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NCCN Guidelines for Patients


Adolescents and Young Adults with Cancer, Version 1.2017

lacking energy (fatigue), the treatment team should

also set up a supportive care plan to prevent or

relieve these symptoms.

If the cancer does not change or continues to grow

during neoadjuvant treatment, your doctor may try a

different therapy such as a different chemotherapy

drug. The doctor can also stop neoadjuvant therapy

and move forward with surgery.

Primary or first-line therapy

Primary or first-line therapy is just what it sounds

like—the first attempt to get rid of (or control) the

cancer in your body. This can be done with local

therapies that target just the areas where cancer has

been found. It can also be systemic therapies that

attack cancer cells throughout the body. Treatment

can be delivered both locally or systematically or a

combination of both.


Local therapies

include surgery and radiation



Systemic therapies

include chemotherapy,

targeted therapy, and immunotherapy. For

some patients, the best option for primary

therapy may be a clinical trial of a new


After the primary therapy is complete, your doctor will

run many of the same tests used during diagnosis

to see whether the treatment worked in removing or

controlling the cancer.


If there are no signs of cancer, you may be

declared to be in complete remission.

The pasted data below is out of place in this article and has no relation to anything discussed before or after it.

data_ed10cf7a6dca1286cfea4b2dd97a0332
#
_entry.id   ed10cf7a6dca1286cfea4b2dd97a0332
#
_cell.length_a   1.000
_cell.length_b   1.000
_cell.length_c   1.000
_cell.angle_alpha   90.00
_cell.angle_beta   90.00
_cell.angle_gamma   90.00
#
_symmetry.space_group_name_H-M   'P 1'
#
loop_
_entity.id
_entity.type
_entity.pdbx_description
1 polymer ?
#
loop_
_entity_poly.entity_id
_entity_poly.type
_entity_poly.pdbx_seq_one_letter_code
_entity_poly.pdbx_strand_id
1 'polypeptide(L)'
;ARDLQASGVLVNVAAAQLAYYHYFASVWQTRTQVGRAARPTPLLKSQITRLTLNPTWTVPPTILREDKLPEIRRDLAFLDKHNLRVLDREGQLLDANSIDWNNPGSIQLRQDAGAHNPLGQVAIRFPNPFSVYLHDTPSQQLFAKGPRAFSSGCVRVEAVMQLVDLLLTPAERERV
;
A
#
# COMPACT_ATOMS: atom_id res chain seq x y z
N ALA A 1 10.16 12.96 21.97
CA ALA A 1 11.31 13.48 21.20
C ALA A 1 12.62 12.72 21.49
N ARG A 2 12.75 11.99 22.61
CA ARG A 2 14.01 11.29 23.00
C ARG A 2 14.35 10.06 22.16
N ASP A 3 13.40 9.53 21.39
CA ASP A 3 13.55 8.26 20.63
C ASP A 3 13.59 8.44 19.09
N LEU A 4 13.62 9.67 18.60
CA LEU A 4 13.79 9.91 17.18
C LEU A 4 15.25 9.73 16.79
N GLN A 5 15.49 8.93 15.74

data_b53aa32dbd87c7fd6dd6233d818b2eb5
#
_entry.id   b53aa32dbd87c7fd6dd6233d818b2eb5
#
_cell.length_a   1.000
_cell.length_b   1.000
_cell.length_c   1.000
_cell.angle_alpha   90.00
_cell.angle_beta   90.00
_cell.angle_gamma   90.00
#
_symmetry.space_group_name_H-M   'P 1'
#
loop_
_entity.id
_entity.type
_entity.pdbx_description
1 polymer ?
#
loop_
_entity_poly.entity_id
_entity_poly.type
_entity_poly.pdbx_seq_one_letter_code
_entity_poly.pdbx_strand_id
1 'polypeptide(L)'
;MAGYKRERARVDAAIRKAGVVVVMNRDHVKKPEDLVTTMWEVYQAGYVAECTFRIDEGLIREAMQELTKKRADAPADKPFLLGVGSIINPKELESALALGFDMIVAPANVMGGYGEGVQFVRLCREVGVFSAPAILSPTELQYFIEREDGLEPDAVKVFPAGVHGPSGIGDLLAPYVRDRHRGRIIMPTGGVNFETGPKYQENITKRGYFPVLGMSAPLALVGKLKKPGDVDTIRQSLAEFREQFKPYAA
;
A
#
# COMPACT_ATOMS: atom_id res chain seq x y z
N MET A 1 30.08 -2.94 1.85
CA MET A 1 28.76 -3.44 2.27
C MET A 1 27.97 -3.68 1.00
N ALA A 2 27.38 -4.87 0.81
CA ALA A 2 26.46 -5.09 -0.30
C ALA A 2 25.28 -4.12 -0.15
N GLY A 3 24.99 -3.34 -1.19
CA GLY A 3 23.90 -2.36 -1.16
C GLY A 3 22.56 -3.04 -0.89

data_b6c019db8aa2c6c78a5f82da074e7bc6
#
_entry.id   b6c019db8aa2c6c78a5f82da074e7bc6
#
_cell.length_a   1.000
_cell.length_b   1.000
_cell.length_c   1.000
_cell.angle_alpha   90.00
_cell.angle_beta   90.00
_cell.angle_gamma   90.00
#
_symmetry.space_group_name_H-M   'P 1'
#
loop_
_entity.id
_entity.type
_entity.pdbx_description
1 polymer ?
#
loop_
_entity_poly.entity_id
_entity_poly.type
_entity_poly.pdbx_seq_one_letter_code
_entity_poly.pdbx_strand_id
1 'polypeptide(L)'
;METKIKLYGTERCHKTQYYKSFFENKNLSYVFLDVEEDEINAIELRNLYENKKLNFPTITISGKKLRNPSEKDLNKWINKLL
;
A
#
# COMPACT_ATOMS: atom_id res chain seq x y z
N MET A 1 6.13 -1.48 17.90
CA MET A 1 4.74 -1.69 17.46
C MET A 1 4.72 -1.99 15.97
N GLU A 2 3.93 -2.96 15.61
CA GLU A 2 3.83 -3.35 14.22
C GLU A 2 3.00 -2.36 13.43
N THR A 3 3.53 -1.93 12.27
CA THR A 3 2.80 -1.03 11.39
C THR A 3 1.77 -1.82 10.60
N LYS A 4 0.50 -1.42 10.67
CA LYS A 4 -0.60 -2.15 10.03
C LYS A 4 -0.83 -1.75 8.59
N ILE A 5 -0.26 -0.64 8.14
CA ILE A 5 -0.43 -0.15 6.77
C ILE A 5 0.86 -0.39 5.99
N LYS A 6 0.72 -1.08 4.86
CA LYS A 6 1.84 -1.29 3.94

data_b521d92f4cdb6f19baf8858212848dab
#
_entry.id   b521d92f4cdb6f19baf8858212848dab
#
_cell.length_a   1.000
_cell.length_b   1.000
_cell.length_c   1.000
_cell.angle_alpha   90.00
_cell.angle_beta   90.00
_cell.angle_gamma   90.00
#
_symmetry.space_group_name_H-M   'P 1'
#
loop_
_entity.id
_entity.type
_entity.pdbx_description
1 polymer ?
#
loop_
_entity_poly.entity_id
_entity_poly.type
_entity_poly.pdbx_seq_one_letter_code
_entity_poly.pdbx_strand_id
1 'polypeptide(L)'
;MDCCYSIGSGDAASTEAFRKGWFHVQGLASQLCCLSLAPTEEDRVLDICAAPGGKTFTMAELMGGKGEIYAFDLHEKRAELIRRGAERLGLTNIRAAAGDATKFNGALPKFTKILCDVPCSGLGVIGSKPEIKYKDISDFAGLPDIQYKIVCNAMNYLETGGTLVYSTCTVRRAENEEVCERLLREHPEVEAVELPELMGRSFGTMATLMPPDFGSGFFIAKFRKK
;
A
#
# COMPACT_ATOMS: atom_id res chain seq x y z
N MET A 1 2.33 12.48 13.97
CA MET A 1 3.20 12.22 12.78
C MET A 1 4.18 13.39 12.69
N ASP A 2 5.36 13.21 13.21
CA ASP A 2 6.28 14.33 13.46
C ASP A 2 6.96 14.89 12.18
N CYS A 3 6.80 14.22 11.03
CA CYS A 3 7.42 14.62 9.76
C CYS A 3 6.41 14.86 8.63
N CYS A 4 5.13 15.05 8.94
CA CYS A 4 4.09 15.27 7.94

If some, but not all, signs and symptoms of

cancer have disappeared it may be called a

partial remission.


If the cancer has grown or spread to other

places in your body, it means the cancer has


A complete remission is great news, but it doesn’t

necessarily mean that every single cancer cell has

been destroyed. This is why additional rounds of

treatment are often given even after successful local

or systemic treatments.

Adjuvant therapy

Adjuvant therapy is given after a tumor (or tumors)

has been surgically removed or destroyed by

radiation. It is given after the primary treatment. The

goal is to get rid of any remaining cancer cells and

prevent a possible recurrence of the cancer. Adjuvant

therapy may include radiation therapy, chemotherapy,

targeted therapy, or immunotherapy, either alone or in




-line therapy (and beyond)

If cancer does not respond to initial therapy—or

reappears after a period of remission—it’s time

for 2


-line therapy. Some people may have many

remissions and recurrences, and require 3


, 4


, or

even more lines of therapy. Treatment options in

these situations may include another round of the

first therapy that was given. This may be surgery,

radiation therapy, immunotherapy, targeted therapy,

chemotherapy, or a combination of all the above.

Clinical trials are also an option for treatment at any

stage of treatment.

Supportive care

Supportive care (also known as palliative care) is any

treatment that relieves your symptoms and improves

your quality of life. It can include everything from

radiation to shrink a painful tumor, to anti-nausea and

vomiting medication, to talking with a therapist about

handling stress at work.

For years, supportive care was thought of as the

treatment of last resort—something that was done

only when everything else had failed. This is no

longer true. Today’s clinical guidelines state that

supportive care should be included in every stage of


Navigating the treatment process

What are the stages of treatment?